From section 4.3 of the specification:
- "Principles of the extended adaptive multi-rate wideband codec. The AMR-WB+ audio codec contains all the AMR-WB speech codec modes 1-9 and AMR-WB VAD and DTX. AMRWB+ extends the AMR-WB codec by adding TCX, bandwidth extension, and stereo. The AMR-WB+ audio codec processes input frames equal to 2048 samples at an internal sampling frequency Fs . The internal sampling frequency is limited to the range 12800-38400 Hz, see section 8 for more details. The 2048-sample frames are split into two critically sampled equal frequency bands. This results in two superframes of a 1024 samples corresponding to the low frequency (LF) and high frequency (HF) band. Each superframe is divided into four 256-samples frames. Sampling at the internal sampling rate is obtained by using a variable sampling conversion scheme, which re-samples the input signal. The LF and HF signals are then encoded using two different approaches: the LF is encoded and decoded using the "core" encoder/decoder, based on switched ACELP and transform coded excitation (TCX). In ACELP mode, the standard AMR-WB codec is used. The HF signal is encoded with relatively few bits (16 bits/frame) using a bandwidth extension (BWE) method. The basic set of rates are built based on AMR-WB rates in addition to bandwidth extension. . . .
- "ACELP encoding and decoding are similar to standard AMR-WB speech codec. The ACELP coding consists of LTP analysis and synthesis and algebraic codebook excitation. The ACELP coding mode is used in AMR-WB operation within AMR-WB+ codec. In TCX mode the perceptually weighted signal is processed in the transform domain. The Fourier transformed weighted signal is quantised using split multi-rate lattice quantisation (algebraic VQ). Transform is calculated in 1024, 512 or 256 samples windows. The excitation signal is recovered by inverse filtering the quantised weighted signal through the inverse weighting filter (same weighting filter as in AMR-WB)."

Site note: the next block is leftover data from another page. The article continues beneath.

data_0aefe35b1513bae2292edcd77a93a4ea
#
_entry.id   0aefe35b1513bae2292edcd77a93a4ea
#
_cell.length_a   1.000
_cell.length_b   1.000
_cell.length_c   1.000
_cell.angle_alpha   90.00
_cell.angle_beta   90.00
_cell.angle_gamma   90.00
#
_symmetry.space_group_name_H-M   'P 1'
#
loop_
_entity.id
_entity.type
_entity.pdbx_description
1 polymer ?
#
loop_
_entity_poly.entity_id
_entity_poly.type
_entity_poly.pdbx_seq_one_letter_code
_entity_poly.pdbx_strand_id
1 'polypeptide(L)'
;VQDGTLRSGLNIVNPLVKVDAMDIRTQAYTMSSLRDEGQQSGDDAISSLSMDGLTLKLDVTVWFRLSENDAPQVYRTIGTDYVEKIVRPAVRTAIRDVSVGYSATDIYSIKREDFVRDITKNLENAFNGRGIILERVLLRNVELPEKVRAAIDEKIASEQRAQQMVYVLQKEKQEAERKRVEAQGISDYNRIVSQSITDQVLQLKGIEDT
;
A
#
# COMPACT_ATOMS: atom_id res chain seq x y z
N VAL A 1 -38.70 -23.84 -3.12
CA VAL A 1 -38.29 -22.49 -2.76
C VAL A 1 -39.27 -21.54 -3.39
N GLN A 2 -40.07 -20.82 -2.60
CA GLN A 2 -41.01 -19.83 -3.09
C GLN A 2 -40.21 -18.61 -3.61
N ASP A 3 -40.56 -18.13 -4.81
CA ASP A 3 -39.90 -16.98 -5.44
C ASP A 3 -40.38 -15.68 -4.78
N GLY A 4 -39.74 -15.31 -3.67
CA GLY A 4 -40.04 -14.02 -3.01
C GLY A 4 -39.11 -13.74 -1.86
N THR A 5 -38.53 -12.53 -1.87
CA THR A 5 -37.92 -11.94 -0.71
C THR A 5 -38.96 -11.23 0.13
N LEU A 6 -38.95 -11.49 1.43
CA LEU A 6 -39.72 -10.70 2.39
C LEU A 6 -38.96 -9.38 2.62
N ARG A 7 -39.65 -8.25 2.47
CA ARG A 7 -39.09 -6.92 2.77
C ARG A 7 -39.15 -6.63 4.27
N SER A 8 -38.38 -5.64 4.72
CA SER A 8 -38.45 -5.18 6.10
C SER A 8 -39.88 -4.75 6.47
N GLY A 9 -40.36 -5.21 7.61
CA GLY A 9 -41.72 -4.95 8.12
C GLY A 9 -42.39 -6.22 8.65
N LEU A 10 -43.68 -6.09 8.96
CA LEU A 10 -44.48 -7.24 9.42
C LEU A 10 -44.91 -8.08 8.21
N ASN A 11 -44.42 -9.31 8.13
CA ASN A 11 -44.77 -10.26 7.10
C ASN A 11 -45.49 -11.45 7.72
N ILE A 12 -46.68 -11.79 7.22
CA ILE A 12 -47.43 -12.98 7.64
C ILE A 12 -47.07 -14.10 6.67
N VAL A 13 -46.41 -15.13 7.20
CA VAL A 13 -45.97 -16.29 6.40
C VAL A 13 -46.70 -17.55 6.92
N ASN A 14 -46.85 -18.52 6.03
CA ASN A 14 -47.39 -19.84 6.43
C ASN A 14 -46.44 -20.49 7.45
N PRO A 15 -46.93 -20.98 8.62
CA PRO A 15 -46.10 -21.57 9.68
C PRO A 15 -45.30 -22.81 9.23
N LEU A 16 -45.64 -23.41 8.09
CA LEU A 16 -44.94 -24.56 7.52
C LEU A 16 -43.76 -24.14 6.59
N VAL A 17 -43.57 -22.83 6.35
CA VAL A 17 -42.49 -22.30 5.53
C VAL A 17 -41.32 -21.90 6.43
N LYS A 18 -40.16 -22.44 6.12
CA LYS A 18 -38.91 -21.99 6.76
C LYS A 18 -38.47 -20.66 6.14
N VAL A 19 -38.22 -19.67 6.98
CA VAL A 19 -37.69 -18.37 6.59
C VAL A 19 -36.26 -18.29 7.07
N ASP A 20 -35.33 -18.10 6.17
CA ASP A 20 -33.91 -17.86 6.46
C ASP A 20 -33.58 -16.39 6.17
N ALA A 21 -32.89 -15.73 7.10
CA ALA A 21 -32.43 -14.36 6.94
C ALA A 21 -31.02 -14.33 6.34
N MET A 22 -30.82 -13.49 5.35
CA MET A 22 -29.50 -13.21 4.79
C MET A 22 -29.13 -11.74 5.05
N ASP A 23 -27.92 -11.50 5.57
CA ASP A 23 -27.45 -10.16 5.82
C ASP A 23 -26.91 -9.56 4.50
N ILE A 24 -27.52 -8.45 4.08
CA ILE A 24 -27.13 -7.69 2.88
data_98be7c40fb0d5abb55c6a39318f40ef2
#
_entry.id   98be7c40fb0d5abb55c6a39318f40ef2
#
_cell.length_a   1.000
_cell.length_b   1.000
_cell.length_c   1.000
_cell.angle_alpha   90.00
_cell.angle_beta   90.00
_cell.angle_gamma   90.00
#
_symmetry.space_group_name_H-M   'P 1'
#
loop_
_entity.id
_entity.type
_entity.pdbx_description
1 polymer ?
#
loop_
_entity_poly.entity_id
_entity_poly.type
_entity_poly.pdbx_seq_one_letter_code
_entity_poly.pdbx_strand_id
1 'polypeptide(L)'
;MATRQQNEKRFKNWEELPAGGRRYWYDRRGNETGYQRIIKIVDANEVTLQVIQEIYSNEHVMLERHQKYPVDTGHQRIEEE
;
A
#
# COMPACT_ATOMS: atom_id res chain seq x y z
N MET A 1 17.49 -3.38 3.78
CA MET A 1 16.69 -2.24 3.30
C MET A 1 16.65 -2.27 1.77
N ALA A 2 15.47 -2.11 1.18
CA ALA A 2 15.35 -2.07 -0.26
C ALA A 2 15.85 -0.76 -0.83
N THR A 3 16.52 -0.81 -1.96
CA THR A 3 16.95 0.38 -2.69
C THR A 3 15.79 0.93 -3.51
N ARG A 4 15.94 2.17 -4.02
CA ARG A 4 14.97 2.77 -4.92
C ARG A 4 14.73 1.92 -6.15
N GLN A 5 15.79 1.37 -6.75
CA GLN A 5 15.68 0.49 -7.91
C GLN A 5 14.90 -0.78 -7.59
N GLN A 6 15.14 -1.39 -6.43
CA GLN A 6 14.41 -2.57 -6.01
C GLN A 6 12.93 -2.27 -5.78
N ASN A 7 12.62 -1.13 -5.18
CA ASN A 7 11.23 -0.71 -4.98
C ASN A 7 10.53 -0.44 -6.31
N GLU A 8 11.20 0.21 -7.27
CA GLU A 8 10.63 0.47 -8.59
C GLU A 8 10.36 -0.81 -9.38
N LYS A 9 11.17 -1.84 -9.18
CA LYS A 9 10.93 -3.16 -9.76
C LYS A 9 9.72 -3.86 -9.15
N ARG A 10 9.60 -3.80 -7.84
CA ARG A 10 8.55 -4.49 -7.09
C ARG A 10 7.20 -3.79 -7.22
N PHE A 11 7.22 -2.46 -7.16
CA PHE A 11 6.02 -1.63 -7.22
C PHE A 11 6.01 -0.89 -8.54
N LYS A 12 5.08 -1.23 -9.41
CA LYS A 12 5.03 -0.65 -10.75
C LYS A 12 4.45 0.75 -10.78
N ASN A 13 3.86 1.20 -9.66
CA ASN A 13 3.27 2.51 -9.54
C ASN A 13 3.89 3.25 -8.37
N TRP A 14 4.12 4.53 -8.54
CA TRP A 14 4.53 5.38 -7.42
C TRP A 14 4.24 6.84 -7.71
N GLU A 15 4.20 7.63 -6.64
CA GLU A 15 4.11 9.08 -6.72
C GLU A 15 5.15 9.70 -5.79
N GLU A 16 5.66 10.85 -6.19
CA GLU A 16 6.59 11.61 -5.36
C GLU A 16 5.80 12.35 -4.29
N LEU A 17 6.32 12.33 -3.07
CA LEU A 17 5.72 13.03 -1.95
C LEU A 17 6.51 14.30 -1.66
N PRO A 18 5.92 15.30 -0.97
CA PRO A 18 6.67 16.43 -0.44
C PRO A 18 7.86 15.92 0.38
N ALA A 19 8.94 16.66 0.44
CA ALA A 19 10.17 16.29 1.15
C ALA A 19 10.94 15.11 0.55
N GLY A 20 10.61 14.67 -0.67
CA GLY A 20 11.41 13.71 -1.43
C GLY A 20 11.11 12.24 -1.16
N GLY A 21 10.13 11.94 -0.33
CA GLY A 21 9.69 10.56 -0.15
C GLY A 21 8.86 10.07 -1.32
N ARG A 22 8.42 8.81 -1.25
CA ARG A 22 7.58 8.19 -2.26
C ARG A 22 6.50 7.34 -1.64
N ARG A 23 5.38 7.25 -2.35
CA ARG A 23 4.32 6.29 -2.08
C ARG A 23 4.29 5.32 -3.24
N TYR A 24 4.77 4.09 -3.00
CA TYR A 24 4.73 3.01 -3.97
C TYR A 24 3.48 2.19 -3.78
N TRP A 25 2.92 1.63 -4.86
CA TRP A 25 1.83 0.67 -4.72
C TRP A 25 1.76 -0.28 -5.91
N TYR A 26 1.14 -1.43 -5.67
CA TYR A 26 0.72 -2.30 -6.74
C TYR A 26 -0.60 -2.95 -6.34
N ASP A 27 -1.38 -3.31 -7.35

- From the VoiceAge AMR-WB+ Web page (consulted April 4, 2007): "Emerging end-to-end digital communication systems enable the use of wideband audio coding in a large and varied collection of applications for mobile environments, including mobile TV/radio, streaming services for music, news and sports and multimedia messaging for person-to-person and business-to-person communications. . . . Extended Adaptive Multi-Rate Wideband (AMR-WB+) addresses mixed speech and audio content, providing superior-quality sound across all content types, even at low and very low bit rates. . . . AMR-WB+ delivers high-quality music, speech-over-music, and speech-between-music, making it perfectly suited to low-bit-rate mixed-content audio applications . . . ."